No matter what your thoughts are on the subject, here are 10 things you should keep in mind as you attack your training and strive for what it is you want.

  1. Keep things simple. Recently I heard Tony Robbins, the famed self-help and motivational speaker, state this about complexity. “Most people, in order to feel significant, make things really complex so they feel like they’re really unique and special, but…complexity is the enemy of execution.The more complex you make it, the more likely you are NOT going to follow through.” COMPLEXITY IS THE ENEMY OF EXECUTION! Keep things simple, and by doing so they become consistently doable.
  2. Long term consistency beats short term intensity every day of the week and twice on Sunday. As my friend and colleague Brian Grasso says, “Consistency + simplicity = success.”
  3. If fat loss is your goal, your main limiting factor is nutrition. It’s pretty simple: Want to get lean? Stop eating junk, sugar, processed starchy carbs, etc.
  4. Stress, pain and lack of sleep produce cortisol, and cortisol kills positive, measurable progress. An excess of cortisol stops fat loss potential, slows metabolism and impedes healing. Fix the problem, make progress.
  5. Recovery is more important than your workout. You do not get better, stronger, leaner, whatever by how hard you work out. You get those things by how well you RECOVER from your workouts. Quality sleep, supportive nutrition, foam rolling and flexibility are great ways to help you recover. Rest more. Get better.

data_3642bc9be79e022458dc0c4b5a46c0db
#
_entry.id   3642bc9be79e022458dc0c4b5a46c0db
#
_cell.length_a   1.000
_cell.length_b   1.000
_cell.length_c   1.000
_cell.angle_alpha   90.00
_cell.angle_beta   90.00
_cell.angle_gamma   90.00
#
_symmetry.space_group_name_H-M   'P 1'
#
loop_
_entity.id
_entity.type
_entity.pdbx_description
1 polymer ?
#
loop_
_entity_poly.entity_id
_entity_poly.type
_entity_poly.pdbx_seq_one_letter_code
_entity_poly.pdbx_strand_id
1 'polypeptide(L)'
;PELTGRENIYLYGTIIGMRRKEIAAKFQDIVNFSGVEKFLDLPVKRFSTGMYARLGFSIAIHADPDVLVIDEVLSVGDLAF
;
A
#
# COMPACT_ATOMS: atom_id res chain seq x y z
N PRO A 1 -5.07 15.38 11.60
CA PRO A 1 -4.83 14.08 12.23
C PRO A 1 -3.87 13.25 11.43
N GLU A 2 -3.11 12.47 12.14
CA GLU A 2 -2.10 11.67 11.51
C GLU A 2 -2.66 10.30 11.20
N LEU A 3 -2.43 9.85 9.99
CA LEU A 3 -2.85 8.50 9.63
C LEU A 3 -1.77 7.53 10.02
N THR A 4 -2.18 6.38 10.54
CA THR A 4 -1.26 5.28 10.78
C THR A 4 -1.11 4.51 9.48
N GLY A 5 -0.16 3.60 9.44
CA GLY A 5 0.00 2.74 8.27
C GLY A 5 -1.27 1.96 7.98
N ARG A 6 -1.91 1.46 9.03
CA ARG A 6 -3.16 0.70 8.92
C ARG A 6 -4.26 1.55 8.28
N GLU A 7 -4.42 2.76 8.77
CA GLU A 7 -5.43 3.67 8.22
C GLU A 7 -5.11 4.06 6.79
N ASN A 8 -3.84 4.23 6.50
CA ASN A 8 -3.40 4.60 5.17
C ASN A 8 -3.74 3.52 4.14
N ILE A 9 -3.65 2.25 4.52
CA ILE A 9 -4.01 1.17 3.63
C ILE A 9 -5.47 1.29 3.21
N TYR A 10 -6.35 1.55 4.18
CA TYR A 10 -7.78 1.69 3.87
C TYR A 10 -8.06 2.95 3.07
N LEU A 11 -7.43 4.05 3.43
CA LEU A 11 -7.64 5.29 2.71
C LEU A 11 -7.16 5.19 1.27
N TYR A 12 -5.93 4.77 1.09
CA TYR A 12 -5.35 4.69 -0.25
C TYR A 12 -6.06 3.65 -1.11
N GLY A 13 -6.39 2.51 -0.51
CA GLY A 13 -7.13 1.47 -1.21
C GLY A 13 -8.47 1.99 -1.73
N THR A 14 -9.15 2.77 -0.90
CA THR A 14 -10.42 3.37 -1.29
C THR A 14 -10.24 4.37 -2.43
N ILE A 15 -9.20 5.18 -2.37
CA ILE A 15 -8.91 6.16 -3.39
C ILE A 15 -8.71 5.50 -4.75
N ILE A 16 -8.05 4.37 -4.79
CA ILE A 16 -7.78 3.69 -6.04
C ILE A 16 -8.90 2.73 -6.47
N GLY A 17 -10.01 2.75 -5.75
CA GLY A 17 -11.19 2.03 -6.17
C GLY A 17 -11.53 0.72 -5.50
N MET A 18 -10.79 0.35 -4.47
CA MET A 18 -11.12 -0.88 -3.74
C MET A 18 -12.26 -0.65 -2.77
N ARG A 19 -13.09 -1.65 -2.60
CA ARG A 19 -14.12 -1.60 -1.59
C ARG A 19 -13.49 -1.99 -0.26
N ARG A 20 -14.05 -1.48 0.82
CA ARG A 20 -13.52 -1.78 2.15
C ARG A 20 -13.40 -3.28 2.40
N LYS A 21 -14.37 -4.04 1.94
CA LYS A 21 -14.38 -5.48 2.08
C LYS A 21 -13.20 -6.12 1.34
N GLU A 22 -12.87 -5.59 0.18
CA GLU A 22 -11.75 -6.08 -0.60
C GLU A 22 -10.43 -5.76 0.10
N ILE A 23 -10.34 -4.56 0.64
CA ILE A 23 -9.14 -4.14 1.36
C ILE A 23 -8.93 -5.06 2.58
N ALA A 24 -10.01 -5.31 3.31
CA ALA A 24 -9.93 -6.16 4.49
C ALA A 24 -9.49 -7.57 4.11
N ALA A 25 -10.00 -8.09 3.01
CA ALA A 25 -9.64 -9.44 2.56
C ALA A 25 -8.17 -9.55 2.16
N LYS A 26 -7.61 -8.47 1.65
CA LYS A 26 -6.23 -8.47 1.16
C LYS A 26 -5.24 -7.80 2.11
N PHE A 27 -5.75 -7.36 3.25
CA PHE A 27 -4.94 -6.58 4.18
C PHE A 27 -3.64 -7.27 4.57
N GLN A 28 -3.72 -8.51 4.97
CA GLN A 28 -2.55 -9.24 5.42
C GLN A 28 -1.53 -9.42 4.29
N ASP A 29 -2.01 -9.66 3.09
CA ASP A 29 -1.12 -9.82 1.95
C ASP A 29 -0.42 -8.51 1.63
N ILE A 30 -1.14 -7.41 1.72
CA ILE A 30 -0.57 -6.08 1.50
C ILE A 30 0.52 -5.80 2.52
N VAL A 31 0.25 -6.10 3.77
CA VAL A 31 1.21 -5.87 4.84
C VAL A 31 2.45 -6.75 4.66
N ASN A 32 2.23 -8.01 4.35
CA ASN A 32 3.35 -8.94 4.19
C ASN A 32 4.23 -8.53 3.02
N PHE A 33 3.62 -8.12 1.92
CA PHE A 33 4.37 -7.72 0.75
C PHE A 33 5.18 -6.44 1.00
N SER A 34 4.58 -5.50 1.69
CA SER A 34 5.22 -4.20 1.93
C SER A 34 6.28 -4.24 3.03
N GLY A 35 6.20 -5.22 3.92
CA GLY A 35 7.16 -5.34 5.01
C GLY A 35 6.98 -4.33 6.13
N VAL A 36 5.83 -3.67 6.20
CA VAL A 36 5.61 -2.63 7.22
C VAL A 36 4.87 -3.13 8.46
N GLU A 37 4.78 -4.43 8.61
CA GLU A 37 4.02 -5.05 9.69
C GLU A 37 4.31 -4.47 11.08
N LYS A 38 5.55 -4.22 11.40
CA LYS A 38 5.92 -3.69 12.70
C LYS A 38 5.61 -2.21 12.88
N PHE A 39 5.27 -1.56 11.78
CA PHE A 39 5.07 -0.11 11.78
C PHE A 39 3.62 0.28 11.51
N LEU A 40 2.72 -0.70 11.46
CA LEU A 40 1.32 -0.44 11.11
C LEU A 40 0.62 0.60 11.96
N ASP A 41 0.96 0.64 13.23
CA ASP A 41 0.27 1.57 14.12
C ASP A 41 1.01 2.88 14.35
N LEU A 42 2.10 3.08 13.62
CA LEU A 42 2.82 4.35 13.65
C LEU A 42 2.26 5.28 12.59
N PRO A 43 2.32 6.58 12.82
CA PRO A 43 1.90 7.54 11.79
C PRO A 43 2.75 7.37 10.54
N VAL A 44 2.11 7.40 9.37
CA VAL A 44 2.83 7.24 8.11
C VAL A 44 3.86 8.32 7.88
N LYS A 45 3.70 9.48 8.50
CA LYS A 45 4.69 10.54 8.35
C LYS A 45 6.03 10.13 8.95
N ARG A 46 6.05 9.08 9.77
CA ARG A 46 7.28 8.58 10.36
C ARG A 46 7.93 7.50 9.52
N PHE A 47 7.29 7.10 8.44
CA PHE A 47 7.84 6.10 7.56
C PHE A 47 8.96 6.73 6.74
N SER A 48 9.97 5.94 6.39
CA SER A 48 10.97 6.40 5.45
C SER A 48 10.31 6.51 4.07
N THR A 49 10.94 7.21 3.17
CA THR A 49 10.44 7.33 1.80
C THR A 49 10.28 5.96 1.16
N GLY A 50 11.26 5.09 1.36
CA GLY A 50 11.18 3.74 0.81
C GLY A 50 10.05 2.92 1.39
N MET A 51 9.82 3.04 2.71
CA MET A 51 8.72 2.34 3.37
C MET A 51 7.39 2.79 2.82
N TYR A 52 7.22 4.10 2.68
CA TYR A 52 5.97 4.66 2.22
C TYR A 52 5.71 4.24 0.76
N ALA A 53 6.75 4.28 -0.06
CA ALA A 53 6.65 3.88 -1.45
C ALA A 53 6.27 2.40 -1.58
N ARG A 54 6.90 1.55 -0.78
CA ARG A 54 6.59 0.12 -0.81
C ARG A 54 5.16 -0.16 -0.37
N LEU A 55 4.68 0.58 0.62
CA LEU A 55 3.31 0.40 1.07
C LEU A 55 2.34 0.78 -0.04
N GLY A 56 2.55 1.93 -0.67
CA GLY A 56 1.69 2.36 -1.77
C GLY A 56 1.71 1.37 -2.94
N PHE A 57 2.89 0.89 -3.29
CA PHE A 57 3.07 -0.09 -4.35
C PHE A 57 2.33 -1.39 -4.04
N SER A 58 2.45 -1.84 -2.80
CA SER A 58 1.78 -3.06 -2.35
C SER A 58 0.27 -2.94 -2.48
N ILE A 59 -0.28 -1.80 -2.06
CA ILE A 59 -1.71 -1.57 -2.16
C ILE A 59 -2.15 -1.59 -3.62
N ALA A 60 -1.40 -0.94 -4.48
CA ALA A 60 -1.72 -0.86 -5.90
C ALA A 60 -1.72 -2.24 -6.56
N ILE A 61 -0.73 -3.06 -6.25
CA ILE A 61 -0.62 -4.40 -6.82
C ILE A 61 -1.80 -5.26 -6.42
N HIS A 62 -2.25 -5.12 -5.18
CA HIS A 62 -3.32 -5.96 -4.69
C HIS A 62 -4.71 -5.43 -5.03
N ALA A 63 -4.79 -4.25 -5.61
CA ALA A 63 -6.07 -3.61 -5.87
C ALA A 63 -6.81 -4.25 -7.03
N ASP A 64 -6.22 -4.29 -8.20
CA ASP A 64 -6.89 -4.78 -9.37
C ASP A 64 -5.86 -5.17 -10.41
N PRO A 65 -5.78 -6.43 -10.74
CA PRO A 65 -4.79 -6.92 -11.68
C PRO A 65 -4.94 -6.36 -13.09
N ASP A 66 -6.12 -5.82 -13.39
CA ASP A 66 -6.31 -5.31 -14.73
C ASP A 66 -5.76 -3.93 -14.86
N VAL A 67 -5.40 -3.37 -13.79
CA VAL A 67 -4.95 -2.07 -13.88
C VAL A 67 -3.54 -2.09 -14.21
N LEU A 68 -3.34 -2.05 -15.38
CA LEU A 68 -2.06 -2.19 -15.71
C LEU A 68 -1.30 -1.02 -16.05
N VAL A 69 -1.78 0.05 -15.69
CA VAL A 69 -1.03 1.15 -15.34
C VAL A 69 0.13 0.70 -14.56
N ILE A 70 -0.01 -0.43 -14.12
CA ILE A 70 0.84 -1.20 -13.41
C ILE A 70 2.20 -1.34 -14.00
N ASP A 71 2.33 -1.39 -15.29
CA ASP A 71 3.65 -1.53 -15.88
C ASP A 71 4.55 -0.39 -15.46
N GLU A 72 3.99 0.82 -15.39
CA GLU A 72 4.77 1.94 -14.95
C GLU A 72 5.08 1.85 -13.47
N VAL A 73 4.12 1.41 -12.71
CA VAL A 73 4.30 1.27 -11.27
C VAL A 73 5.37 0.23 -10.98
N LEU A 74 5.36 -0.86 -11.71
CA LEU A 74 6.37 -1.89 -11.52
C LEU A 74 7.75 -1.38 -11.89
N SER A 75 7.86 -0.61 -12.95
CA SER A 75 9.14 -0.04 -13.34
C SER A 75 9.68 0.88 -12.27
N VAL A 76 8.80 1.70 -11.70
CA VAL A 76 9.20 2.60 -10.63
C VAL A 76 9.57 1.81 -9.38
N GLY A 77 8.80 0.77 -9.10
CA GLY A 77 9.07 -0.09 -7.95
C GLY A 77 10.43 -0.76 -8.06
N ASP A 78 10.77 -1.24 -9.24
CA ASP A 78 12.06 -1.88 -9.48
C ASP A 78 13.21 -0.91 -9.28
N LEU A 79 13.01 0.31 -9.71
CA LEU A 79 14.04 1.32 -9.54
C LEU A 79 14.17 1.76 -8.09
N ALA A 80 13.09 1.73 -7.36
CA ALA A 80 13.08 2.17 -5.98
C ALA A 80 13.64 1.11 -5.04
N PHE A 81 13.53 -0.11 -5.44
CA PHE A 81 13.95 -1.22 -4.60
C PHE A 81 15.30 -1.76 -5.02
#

6. Train as hard as you should, not as hard as you can. Most days just showing up and getting the job done is fine. Once a week is a good time to tear things up a little. Aids in recovery…
  7. Lifting and lowering heavy stuff will NOT make you big and bulky. Lifting and lowering weights WILL make you lean and strong. Too many processed starchy carbs, too much sugar and/or junk will make you bulky. And not being strong will make you weak, frail and prone to injury.
  8. If you’re injured or move poorly, working out won’t make it better. Stacking fitness on top of a poorly functioning body (dysfunction) will only get your further hurt or lead to a plateau.
  9. The proverbial “fountain of youth” is found in strenuous activities, like resistance training. And it doesn’t matter what tools you use like weights, kettlebells, bands, medicine balls, or body weight, knowing HOW to use them is more important than WHAT you use. Remember, some of the strongest athletes on earth are gymnasts and they almost never lift weights other than their body.
  10. You cannot fix a body you hate. Goals and measurements are fine and important, until you let yourself be defined by a number on a scale or BMI chart.

Do you have anything you could possibly add to this list?